A final comment on skills: A consequence of all of these points is that there is no such thing as a junior Product Manager. You can’t operate effectively as a PM until you can do all of this. The popular APM title given to juniors in the field should be read as Aspiring Product Manager, not Associate Product Manager because that is the right way to think about PM progression. Most junior PM positions are in reality either project manager or analyst positions, so if you discover that to be the case, you may want to change your hiring goals appropriately.


As you may have concluded by now, the PM role is a rather thankless one.

As a PM, none of the people and teams that you bring together through your negative-space-filling-magic reports to you, so you can’t order them to do anything. You, the PM, definitely report to someone who is definitely ordering you to get shit done. Your performance reviews are thankless - if by some miracle things come together, you were just doing your job. If the numbers go up, it was the market, or marketing, or sales that made it happen. If the numbers don’t go up, it was your efforts that were lacking.

Consistently scoring a ‘High Performer’ or equivalent rating over several review cycles is well nigh impossible.

It takes a special kind of person to thrive in this kind of a role. The best PMs I’ve worked with are all masochists at some level - willing to deal with extreme levels of organisational ingratitude for the satisfaction of seeing a product make a difference to the customer. Many (though not all) were ex-entrepreneurs. PMs have to demonstrate extreme professional courage by routinely upsetting the powers that be in order to ensure the product succeeds. Many aspiring PMs I talk to say they want to become PMs because they lack the courage to startup. I find this stance hilarious because unless you spend your career entirely in peacetime - which would require tremendous amounts of luck - a core requirement of the role is routinely putting your next perf review or two on the line, indeed being willing to get fired. That’s a significant amount of courage we’re talking about.

Courage is at the heart of Product Management. When hiring PMs, look for a history of courageous decisions. Once you’ve hired them, try not to penalise them for making courageous decisions.

The PMs you see on social media who act as though they’ve got this sexy job with a lot of power and freedom are either over-the-top employer branding types, or children playing at product management.


So now that we know the kind of persona we’re looking for, let’s look at setting them up for success, haha. I love that phrase, so polished and business-y.

There are good reasons to hire PMs, and we’ve talked about a couple already - delegating goal setting and accountability as the CEO’s framework of constraints scales, and negative-space-filling to keep delivery on track as teams scale.

This section, however, is about bad reasons to hire PMs.

Most PMs are hired to solve problems, but are never equipped and empowered with the resources and tools to solve them. This leaves them kneecapped from the get go. To begin with, and re-iterating my point from the previous section - PMs become necessary because the product team isn’t pulling together to deliver. That’s a polite way of saying someone is failing to do their job. In other words, PMs get hired to address problems stemming from organisational pathologies, or worse, leadership pathologies… and usually the organisation and leadership is in denial of said pathology existing.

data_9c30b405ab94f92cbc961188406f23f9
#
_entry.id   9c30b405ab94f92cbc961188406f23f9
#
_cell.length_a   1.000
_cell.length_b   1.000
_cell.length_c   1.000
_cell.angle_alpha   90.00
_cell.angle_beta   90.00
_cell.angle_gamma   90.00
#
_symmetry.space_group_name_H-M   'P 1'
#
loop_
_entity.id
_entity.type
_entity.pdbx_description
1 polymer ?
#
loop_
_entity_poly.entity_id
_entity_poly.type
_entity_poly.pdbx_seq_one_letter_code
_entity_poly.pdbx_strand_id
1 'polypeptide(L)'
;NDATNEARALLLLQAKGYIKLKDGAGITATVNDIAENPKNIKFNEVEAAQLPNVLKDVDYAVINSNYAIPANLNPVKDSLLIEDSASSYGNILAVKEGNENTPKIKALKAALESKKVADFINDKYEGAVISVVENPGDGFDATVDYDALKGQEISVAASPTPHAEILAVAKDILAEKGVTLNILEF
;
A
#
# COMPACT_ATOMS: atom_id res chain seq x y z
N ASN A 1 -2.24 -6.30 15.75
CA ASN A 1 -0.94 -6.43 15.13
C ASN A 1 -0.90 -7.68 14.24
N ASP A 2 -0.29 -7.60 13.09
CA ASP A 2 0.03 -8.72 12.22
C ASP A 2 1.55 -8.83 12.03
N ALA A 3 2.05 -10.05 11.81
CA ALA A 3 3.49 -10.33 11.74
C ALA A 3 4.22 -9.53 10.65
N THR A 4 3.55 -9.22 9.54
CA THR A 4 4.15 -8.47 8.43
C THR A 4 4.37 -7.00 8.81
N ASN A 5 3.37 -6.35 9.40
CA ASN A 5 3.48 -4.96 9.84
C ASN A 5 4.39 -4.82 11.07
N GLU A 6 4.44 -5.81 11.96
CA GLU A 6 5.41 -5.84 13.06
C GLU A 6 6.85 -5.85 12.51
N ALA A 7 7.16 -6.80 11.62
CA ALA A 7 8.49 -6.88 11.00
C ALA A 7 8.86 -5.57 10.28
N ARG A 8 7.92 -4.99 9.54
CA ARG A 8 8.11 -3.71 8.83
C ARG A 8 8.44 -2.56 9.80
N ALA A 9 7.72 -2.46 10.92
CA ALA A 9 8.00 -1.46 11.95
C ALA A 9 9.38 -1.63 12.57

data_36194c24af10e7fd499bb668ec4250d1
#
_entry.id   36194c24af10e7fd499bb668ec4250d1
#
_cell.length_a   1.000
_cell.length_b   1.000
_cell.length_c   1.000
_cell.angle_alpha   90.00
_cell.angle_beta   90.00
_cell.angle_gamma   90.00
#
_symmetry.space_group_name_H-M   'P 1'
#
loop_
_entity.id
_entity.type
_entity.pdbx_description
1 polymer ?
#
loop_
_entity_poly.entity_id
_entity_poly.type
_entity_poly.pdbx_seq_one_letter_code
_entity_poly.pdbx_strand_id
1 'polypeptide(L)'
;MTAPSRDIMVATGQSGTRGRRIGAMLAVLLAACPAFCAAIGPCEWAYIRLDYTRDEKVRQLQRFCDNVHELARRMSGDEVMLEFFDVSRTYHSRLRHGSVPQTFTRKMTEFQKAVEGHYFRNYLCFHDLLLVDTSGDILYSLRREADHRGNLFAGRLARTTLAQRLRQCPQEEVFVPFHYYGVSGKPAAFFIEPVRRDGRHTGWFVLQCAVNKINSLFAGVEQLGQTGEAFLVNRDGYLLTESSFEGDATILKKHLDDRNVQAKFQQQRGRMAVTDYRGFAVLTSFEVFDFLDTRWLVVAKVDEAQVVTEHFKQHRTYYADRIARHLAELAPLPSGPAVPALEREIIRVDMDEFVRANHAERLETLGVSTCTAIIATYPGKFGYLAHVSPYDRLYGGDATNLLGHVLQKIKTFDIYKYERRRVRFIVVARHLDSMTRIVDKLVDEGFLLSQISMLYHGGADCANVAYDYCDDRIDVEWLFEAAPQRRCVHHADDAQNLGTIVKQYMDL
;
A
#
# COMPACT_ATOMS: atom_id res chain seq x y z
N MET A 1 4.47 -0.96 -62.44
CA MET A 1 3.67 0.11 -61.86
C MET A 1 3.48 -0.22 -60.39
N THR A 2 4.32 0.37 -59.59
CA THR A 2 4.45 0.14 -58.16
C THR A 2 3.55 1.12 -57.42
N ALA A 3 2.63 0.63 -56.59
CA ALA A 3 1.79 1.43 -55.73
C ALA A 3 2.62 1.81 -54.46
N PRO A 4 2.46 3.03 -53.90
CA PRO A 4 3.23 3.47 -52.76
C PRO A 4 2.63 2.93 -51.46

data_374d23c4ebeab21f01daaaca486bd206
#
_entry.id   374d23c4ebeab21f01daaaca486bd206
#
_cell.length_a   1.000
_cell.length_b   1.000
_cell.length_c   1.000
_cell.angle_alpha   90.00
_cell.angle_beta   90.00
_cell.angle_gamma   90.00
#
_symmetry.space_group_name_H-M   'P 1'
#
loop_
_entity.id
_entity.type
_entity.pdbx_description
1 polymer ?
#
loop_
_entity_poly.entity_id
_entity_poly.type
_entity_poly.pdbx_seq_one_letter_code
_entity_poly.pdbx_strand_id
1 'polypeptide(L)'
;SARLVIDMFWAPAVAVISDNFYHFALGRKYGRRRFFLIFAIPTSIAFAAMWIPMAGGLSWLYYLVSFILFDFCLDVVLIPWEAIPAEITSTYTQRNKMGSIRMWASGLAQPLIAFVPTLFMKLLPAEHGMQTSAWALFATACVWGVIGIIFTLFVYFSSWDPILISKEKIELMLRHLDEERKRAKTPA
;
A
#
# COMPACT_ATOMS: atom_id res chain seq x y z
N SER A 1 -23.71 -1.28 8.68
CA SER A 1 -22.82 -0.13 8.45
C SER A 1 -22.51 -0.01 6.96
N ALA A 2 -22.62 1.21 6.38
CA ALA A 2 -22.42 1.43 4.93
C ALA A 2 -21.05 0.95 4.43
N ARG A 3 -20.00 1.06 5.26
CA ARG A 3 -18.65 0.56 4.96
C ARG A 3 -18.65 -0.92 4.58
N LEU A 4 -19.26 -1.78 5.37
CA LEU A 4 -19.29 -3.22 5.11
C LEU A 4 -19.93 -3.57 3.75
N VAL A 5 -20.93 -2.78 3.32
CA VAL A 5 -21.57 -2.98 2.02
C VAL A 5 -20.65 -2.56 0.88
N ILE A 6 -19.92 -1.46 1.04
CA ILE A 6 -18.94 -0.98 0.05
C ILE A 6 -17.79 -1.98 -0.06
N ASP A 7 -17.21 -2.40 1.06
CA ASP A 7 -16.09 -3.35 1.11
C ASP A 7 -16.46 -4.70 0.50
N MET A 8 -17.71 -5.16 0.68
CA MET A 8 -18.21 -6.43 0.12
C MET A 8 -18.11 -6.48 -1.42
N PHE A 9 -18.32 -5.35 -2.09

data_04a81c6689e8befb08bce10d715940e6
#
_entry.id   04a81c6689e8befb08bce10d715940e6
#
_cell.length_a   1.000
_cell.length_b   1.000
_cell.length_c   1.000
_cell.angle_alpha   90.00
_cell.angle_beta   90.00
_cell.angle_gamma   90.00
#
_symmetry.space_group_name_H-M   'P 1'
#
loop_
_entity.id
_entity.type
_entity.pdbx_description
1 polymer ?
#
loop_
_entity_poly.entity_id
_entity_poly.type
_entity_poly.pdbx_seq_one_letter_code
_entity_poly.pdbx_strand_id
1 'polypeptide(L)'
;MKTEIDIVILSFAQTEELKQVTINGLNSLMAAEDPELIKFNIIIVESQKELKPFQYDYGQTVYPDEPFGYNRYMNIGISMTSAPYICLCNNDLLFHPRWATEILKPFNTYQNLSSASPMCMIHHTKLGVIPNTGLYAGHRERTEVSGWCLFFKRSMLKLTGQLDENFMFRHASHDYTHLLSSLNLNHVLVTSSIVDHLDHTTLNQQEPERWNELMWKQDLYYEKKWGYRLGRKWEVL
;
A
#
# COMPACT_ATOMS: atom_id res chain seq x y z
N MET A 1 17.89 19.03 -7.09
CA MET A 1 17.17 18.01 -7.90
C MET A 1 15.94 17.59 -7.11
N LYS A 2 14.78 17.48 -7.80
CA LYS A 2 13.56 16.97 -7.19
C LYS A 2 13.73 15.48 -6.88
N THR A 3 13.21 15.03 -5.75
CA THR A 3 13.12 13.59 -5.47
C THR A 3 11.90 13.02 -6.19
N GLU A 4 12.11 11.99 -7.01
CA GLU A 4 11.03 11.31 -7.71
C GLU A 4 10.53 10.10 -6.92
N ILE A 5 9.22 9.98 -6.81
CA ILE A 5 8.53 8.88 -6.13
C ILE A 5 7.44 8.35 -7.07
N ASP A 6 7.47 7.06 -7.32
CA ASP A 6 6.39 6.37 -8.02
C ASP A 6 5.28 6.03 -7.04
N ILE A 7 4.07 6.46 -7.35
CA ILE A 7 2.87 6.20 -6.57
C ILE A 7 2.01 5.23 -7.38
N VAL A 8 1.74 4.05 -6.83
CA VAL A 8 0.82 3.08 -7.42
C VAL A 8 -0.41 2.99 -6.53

The most common kind of pathology stems from one or more skill functions in the product org being sub-par, with leadership being either unaware or in active denial. The worst part about this is there are some powerful biases at play that make it hard to see some of these things even when they’re right in front of us.

Where am I going with this? PMs need power to address organisational pathologies if they’re going to fix problems. The most important ability a PM needs in order to succeed is to be able to strongly influence hiring and firing across skill groups. These are the two most direct levers to address organisational pathologies stemming from under-skilled specialists.

Instead, what usually happens is the PM isn’t empowered to do shit-all about hiring/firing, and ends up having to personally backfill across one or more roles, most usually design and project management (if engineering is sub-par, it usually manifests through the hiring of an Engineer Manager). Now you have a product manager handling your design and running your projects but hey since it produces better results than having your sub-par designers design and sub-par project managers project manage, nobody thinks twice about it.

Any legit PM is going to suss out this situation fairly quickly. You’ll see them take steps to try to influence hiring to fix things, and they will often come to you for help. If they fail, they’ll bail on you because their lives are already tough enough and they don’t need the incompetence of others added to their plate.

There’s a dark corollary to this that you should be wary of. Sub-par PMs routinely use this exact dynamic to extend their runway by shifting the blame to engineering, design or just about anyone else to justify their continued existence on payroll. If you can’t assess the performance of the various skill functions effectively, you are vulnerable to such games. C’est la vie. You’ve been warned.